They say that the squeaky wheel gets the grease. But what about the squeaky bed?

I pondered that the other night as I snuggled under the sheets in the guest room at our house. I hadn’t been banished there. My Lovely Wife was next to me. We were conducting research, seeing whether the bed frame squeaked.

Every time our daughters come home for a visit and sleep in that room, they claim the brass bed’s tubular metal frame is so squeaky that the cacophony that erupts when they roll over is loud enough to wake them. You’ve got to replace that bed, they say.

A lot of my success as a parent has come from ignoring the gripes of my children. And I fully intended to do that in this case. A squeaky bed? Too bad. When I was a kid, I slept in a manger, an anvil for a pillow, a mat of bark and fire ants for a blanket.

But the older they get, the harder it is to just blow them off. There comes a point in every parent’s life when you realize that though you created your offspring, they are their own people, with their own likes, dislikes and viewpoints.

This is amusing at first: a toddler with an opinion! Then you wonder what sort of free-will-wielding monster you created.

Well, this kind of monster: When our bed-frame-dissing daughters came to visit last month, oat milk suddenly materialized in our refrigerator.

“Get that stuff out of there,” I wanted to say. “It makes the regular milk nervous.”

Where do these formerly helpless infants get off bringing oat milk into our home, telling us we should be drinking it instead of cow’s milk, telling us we should be drinking matcha instead of coffee and eating Impossible Burgers instead of possible — probable! — burgers?

They come into my house and load the dishwasher in a foreign fashion, with the plates there and the bowls here, rather than the plates here and the bowls there.

And they have the gall to criticize the double bed.

We bought it when we finally became empty-nesters, after the girls moved out and we gave away their single beds and transformed their bedroom — the one they took turns having as their own as they grew up — into a room for guests, which, let’s face it, kids, is what you are now: guests.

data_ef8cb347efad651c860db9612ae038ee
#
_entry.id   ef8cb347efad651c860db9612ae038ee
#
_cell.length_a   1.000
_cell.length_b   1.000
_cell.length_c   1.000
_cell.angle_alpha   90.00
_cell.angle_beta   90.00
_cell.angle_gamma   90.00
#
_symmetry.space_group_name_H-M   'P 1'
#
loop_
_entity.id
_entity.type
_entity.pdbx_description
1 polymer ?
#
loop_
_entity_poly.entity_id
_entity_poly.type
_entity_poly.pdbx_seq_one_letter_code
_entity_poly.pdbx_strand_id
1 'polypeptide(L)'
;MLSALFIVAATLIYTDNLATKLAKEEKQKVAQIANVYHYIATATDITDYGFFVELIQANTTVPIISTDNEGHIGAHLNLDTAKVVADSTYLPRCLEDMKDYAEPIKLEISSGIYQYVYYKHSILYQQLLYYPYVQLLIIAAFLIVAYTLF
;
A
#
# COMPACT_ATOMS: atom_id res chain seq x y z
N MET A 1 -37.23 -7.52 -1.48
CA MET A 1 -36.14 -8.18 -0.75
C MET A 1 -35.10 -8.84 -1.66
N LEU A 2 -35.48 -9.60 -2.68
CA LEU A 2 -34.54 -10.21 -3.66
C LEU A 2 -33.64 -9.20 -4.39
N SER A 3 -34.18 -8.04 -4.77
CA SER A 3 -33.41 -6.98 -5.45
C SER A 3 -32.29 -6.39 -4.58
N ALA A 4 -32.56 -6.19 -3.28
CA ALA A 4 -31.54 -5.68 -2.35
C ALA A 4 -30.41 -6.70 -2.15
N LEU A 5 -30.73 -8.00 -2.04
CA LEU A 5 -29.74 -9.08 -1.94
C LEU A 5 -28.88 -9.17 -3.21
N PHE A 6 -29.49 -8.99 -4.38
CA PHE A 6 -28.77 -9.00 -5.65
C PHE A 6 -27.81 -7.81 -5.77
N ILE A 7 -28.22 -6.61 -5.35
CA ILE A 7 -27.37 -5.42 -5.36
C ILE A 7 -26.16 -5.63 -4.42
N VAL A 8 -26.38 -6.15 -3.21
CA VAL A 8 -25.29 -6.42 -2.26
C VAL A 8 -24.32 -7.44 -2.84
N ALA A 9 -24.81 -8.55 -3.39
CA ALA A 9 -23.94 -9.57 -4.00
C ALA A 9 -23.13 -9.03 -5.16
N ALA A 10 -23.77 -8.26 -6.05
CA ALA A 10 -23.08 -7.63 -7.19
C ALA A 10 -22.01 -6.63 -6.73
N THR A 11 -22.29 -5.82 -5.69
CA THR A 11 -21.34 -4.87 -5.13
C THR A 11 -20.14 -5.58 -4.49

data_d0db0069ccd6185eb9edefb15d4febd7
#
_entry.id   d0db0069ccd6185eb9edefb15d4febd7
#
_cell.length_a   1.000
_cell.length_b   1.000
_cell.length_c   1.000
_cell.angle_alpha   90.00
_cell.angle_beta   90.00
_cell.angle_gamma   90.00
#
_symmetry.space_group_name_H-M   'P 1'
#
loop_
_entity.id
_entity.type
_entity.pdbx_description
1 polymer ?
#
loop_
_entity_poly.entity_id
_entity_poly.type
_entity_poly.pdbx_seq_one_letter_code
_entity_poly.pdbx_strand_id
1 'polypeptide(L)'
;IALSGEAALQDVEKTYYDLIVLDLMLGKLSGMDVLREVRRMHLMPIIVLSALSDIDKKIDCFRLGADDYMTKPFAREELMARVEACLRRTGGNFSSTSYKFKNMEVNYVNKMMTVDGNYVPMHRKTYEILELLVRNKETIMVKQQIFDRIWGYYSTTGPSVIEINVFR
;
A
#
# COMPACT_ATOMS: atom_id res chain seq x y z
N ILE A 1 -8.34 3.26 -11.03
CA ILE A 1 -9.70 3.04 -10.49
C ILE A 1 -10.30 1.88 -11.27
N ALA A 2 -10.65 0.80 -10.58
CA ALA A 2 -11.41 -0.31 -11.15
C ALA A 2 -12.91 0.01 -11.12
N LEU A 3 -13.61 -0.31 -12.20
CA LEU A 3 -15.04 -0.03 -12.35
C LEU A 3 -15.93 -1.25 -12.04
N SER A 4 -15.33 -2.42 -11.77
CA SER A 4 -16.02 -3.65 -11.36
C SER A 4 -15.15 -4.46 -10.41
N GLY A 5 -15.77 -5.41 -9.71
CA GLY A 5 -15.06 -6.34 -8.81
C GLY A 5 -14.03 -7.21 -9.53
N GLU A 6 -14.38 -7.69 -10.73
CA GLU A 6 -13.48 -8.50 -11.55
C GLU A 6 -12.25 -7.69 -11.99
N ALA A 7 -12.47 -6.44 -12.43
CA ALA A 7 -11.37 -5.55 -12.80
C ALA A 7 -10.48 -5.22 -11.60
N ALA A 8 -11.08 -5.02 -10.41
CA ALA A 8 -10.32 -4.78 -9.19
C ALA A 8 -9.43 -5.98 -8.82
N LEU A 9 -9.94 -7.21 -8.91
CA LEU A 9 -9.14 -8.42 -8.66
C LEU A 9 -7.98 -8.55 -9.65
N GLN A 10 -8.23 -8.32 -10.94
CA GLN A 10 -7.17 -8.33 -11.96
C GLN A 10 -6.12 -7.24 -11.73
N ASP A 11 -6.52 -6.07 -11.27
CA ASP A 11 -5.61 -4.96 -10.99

Your posters are gone from the walls, your clothes from the closet, your books from the shelves. Your gel pens, your Tamagotchis, your Beanie Babies: gone, all gone — off to Goodwill or stuffed in a box in the attic marked “Fifth Grade.”

Frankly, neither one of the girls — women — minds that much. They’re not overly sentimental. They like being adults (I mean, as much as any of us do). They don’t pine for the old. They do, however, have plenty to say about the new, about the Ikea bed frame — a Skweek, I think it is, or a Grøaner. They say it’s basically a large set of horizontal wind chimes, sounding off annoyingly at the slightest wriggle.

When they came to visit last month, they couldn’t decide who had it worse: the sister who had to sleep in the creaking bed or the sister who had to sleep on the floor atop an inflatable air mattress.

Despite the kvetching, it was lovely to see them both. One night, about a week after they had returned to their respective cities and their respective lives, My Lovely Wife and I put on our pajamas, grabbed our pillows and entered the room that had once been theirs. We had never actually slept in the guest bed ourselves. We were like paranormal investigators determined to spend the night in a haunted house to prove — or disprove — the existence of ghosts.

We threw back the sheets, slid into bed and settled in for a good night’s sleep.

Or tried to. I’ve been trying to decide how to describe the noise that cursed bed made every time one of us moved a muscle. “Collapsing gantry” probably comes closest. Or “jackknifed plumbing supply truck.” Maybe “cutlery drawer tipped onto concrete floor.” Or “anchor chain dragged across galvanized sheeting.”

Anyway, we’re shopping for a new bed. You were right, girls. I’m sorry I ever doubted you.

Twitter: @johnkelly

For previous columns, visit washingtonpost.com/john-kelly.